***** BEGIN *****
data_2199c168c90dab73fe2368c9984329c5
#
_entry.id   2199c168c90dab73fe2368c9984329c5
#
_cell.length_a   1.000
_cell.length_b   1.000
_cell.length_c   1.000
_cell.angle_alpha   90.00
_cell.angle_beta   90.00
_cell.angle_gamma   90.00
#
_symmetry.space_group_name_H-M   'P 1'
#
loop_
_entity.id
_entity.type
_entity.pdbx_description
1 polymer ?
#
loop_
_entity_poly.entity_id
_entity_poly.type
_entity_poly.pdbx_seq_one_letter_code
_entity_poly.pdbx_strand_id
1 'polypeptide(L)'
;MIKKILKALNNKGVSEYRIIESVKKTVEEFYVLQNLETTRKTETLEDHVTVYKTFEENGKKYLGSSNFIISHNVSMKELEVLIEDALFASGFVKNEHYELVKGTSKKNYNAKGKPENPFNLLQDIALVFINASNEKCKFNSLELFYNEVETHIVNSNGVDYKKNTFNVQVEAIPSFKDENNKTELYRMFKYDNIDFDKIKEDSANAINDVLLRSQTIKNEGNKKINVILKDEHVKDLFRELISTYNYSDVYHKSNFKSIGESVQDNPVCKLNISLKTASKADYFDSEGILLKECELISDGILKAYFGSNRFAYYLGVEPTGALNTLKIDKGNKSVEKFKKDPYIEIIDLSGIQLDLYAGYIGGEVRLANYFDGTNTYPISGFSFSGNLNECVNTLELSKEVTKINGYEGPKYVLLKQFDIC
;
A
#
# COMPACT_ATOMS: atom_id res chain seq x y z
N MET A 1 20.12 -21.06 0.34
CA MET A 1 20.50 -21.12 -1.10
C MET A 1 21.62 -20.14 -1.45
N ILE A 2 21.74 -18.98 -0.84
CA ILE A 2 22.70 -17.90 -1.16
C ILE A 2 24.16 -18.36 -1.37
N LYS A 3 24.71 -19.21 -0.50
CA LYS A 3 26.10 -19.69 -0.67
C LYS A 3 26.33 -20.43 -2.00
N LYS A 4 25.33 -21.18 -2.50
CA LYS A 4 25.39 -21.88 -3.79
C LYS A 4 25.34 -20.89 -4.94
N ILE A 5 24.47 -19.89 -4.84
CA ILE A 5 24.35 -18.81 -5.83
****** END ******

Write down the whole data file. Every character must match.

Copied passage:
data_2199c168c90dab73fe2368c9984329c5
#
_entry.id   2199c168c90dab73fe2368c9984329c5
#
_cell.length_a   1.000
_cell.length_b   1.000
_cell.length_c   1.000
_cell.angle_alpha   90.00
_cell.angle_beta   90.00
_cell.angle_gamma   90.00
#
_symmetry.space_group_name_H-M   'P 1'
#
loop_
_entity.id
_entity.type
_entity.pdbx_description
1 polymer ?
#
loop_
_entity_poly.entity_id
_entity_poly.type
_entity_poly.pdbx_seq_one_letter_code
_entity_poly.pdbx_strand_id
1 'polypeptide(L)'
;MIKKILKALNNKGVSEYRIIESVKKTVEEFYVLQNLETTRKTETLEDHVTVYKTFEENGKKYLGSSNFIISHNVSMKELEVLIEDALFASGFVKNEHYELVKGTSKKNYNAKGKPENPFNLLQDIALVFINASNEKCKFNSLELFYNEVETHIVNSNGVDYKKNTFNVQVEAIPSFKDENNKTELYRMFKYDNIDFDKIKEDSANAINDVLLRSQTIKNEGNKKINVILKDEHVKDLFRELISTYNYSDVYHKSNFKSIGESVQDNPVCKLNISLKTASKADYFDSEGILLKECELISDGILKAYFGSNRFAYYLGVEPTGALNTLKIDKGNKSVEKFKKDPYIEIIDLSGIQLDLYAGYIGGEVRLANYFDGTNTYPISGFSFSGNLNECVNTLELSKEVTKINGYEGPKYVLLKQFDIC
;
A
#
# COMPACT_ATOMS: atom_id res chain seq x y z
N MET A 1 20.12 -21.06 0.34
CA MET A 1 20.50 -21.12 -1.10
C MET A 1 21.62 -20.14 -1.45
N ILE A 2 21.74 -18.98 -0.84
CA ILE A 2 22.70 -17.90 -1.16
C ILE A 2 24.16 -18.36 -1.37
N LYS A 3 24.71 -19.21 -0.50
CA LYS A 3 26.10 -19.69 -0.67
C LYS A 3 26.33 -20.43 -2.00
N LYS A 4 25.33 -21.18 -2.50
CA LYS A 4 25.39 -21.88 -3.79
C LYS A 4 25.34 -20.89 -4.94
N ILE A 5 24.47 -19.89 -4.84
CA ILE A 5 24.35 -18.81 -5.83